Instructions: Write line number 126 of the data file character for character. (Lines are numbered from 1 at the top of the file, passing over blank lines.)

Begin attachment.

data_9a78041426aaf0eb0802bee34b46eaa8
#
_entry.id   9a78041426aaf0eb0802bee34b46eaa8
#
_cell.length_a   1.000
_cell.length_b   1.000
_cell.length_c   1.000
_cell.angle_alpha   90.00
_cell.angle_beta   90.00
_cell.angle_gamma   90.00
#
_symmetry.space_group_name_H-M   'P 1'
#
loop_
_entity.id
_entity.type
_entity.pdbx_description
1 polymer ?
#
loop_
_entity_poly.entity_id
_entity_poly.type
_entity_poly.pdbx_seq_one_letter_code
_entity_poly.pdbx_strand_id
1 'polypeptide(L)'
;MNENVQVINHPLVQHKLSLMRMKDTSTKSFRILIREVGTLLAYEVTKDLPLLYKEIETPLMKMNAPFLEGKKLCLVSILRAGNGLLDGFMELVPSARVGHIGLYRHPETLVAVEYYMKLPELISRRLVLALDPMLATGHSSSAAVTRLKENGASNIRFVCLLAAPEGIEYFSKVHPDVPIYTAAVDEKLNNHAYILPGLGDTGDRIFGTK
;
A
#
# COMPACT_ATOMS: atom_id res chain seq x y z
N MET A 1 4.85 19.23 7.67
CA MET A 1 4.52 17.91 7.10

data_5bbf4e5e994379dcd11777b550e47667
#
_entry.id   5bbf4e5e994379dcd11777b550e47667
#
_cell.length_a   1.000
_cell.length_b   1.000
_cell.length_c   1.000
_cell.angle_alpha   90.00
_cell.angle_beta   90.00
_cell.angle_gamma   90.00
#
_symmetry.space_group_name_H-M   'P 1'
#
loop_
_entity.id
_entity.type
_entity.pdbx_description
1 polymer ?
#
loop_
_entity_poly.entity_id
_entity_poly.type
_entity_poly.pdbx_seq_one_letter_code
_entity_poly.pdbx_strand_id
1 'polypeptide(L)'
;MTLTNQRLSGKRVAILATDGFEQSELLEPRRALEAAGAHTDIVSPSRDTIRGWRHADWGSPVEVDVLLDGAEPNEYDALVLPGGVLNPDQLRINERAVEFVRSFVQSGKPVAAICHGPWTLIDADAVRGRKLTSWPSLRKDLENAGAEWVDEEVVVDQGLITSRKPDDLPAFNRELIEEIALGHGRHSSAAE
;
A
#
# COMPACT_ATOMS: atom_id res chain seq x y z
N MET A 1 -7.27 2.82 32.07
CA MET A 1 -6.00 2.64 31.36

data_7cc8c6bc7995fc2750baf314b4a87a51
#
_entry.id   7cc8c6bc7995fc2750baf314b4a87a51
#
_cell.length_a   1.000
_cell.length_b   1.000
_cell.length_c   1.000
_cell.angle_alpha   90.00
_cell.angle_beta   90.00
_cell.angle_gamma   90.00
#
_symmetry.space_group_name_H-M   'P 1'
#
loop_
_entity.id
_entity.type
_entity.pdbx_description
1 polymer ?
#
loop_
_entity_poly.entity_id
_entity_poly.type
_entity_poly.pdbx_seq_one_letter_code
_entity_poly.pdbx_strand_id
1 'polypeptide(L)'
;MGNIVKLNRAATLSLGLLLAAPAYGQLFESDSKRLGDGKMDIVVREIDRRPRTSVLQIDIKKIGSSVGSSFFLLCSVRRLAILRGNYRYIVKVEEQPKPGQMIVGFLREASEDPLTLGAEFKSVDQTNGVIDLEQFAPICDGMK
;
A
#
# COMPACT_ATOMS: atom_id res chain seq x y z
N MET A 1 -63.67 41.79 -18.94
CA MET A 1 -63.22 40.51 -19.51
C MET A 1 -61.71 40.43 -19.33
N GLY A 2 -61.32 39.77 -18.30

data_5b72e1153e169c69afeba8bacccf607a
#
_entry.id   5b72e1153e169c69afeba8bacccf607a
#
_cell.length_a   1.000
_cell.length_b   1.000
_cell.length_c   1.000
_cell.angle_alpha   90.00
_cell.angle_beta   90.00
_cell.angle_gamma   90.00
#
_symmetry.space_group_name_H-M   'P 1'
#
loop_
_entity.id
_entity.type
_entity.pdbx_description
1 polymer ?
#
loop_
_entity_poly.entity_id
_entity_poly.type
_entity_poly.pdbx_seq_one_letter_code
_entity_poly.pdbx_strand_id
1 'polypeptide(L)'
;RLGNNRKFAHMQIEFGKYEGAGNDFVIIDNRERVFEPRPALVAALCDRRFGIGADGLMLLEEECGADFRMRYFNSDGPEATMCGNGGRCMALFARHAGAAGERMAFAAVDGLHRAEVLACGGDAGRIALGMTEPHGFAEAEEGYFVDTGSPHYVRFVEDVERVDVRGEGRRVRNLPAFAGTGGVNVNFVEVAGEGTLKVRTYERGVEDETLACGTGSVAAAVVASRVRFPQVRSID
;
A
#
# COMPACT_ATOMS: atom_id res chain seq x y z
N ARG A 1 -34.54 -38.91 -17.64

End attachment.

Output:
A